‍16. Create a designated workspace. If you aren't able to have a workspace that is just for work, you may consider having device/s that are just for work to help you get in the right frame of mind for what activity you are doing (mindless scrolling on socials, or work stuff)

17. Use color-coding or labeling systems. This carries a warning, figure out if you are a broad-category person or a small micro-category person. I tried to be a micro-category person, and I over-labeled. Now I embrace my much more broad categories and don't get to hung up on things.

18. Keep frequently used items in easy-to-reach places. And make sure they are EASY to put away. Often if we need or want an item we have no problem getting it out. But if it is a pain in the arse to put back, we. just. don't. do. it. And that explains why the Christmas stuff box is still sitting in my lounge in February.

19. Declutter regularly. Have a permanent 'donations' box so when you find things you want to donate you can put them in the box. When the box is full drop it off somewhere appropriate. If you won't drop off the box (guilty) consider just putting it in front of your house with a free sign, or enlist the help of your partner, friend, or family member who can manage to drop it off.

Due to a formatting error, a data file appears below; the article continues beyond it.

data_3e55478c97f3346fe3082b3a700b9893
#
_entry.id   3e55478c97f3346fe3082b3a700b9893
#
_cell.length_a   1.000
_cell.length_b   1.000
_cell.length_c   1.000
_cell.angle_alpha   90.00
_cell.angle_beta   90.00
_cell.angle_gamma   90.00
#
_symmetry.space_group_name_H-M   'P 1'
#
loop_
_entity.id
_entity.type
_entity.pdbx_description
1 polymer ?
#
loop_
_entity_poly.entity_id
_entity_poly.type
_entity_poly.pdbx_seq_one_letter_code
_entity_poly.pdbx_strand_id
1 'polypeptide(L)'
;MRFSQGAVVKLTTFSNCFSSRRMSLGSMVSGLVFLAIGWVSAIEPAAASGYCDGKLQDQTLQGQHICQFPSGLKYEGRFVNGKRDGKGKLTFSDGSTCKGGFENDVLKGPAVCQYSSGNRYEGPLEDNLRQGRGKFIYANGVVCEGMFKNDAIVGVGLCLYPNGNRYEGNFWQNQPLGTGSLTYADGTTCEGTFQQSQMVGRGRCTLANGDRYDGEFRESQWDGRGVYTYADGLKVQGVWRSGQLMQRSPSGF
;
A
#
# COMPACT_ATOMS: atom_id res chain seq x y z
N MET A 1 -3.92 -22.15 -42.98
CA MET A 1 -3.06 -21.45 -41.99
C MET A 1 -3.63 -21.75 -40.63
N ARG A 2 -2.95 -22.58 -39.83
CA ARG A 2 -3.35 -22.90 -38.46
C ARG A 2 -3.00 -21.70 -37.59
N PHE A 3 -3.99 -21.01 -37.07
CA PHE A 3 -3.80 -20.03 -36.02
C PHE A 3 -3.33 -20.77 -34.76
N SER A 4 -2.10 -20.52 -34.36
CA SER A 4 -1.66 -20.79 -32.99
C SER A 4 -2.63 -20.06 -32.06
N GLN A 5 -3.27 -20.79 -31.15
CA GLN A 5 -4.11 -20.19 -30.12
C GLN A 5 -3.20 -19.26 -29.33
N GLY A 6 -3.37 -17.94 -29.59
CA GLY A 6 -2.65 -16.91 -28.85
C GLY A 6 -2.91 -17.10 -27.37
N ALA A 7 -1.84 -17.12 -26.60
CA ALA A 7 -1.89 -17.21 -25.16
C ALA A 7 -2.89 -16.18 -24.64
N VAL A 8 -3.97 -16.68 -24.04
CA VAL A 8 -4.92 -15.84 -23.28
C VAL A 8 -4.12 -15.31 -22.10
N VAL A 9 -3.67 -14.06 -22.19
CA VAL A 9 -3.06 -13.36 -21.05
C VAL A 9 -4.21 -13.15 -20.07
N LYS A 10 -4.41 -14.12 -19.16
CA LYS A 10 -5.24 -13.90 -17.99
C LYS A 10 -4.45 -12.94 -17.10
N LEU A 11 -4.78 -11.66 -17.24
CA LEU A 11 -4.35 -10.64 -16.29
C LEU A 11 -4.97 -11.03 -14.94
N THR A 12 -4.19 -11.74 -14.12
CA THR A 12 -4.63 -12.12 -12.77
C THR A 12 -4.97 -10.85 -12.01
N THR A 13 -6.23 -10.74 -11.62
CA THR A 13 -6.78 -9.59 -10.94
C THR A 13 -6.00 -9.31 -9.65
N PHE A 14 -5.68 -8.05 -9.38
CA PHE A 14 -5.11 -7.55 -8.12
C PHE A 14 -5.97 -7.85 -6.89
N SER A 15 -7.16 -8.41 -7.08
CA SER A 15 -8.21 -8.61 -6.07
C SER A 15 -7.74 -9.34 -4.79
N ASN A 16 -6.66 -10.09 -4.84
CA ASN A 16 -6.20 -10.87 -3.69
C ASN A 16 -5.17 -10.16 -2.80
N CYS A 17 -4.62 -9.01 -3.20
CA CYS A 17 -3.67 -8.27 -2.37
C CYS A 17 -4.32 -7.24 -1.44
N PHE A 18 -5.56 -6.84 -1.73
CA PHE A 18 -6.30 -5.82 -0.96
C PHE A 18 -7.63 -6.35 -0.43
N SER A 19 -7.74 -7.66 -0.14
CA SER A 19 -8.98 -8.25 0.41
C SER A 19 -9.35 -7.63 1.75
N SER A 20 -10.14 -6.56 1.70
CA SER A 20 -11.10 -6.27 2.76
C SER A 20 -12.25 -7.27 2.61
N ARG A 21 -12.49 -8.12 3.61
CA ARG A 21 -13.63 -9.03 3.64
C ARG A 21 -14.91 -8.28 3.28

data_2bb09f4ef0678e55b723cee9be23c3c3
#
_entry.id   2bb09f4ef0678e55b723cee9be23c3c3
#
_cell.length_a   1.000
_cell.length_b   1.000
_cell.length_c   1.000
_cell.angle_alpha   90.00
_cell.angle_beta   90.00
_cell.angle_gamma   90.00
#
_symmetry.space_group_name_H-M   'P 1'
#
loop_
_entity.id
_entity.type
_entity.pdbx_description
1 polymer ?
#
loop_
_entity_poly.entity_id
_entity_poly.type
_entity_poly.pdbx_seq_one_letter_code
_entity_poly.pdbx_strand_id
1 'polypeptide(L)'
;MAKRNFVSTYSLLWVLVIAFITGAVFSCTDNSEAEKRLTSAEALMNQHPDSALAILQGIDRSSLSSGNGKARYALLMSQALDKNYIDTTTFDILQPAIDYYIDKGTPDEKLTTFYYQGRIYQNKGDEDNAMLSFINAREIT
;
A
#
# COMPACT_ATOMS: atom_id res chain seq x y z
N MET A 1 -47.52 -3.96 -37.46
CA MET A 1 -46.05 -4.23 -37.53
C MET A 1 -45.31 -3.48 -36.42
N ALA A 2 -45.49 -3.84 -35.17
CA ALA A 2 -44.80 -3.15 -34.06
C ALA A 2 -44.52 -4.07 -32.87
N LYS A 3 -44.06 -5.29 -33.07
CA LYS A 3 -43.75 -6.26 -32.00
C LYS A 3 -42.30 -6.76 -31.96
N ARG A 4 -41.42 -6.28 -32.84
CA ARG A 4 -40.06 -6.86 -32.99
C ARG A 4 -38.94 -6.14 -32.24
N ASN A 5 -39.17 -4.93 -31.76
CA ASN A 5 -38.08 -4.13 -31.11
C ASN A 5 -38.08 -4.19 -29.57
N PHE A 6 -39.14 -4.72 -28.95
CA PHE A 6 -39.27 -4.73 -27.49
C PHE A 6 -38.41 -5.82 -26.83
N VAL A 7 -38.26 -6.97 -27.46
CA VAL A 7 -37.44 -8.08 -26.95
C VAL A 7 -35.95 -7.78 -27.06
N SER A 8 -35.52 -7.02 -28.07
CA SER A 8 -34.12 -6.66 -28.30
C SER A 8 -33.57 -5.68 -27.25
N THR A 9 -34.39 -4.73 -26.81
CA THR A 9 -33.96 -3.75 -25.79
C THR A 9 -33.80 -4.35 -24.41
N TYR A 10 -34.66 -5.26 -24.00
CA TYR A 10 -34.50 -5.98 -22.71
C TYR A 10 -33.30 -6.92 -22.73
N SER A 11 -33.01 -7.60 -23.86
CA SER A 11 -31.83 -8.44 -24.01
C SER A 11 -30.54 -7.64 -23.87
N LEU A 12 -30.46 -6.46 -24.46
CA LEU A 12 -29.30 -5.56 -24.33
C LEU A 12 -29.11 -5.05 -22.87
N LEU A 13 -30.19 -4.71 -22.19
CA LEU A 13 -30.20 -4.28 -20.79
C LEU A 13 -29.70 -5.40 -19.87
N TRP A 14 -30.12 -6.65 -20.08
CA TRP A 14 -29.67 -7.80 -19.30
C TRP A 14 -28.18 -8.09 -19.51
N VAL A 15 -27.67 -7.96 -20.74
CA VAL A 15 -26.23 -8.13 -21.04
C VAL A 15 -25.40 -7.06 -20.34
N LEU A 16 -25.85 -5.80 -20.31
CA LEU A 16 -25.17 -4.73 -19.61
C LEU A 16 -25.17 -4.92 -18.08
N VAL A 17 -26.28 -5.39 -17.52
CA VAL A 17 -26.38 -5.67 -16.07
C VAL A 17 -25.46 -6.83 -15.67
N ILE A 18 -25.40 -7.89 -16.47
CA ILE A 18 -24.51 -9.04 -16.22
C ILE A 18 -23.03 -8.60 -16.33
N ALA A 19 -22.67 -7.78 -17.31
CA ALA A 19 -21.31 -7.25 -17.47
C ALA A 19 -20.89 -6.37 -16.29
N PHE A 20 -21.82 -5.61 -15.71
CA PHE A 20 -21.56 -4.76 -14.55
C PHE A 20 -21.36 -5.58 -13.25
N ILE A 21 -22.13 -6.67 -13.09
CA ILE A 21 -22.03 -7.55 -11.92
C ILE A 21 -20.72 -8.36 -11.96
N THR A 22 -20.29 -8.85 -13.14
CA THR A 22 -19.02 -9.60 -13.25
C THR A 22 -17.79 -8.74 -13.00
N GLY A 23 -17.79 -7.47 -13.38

20. Use organizational tools like bins, folders, and trays. Again, proceed with caution, or you could end up with many many miscellaneous bins, folders, and trays. It may take time, but the most effective way to be more organized is for every tiny thing to have a specific home.

ADHD Tools for Adults: Diet and Exercise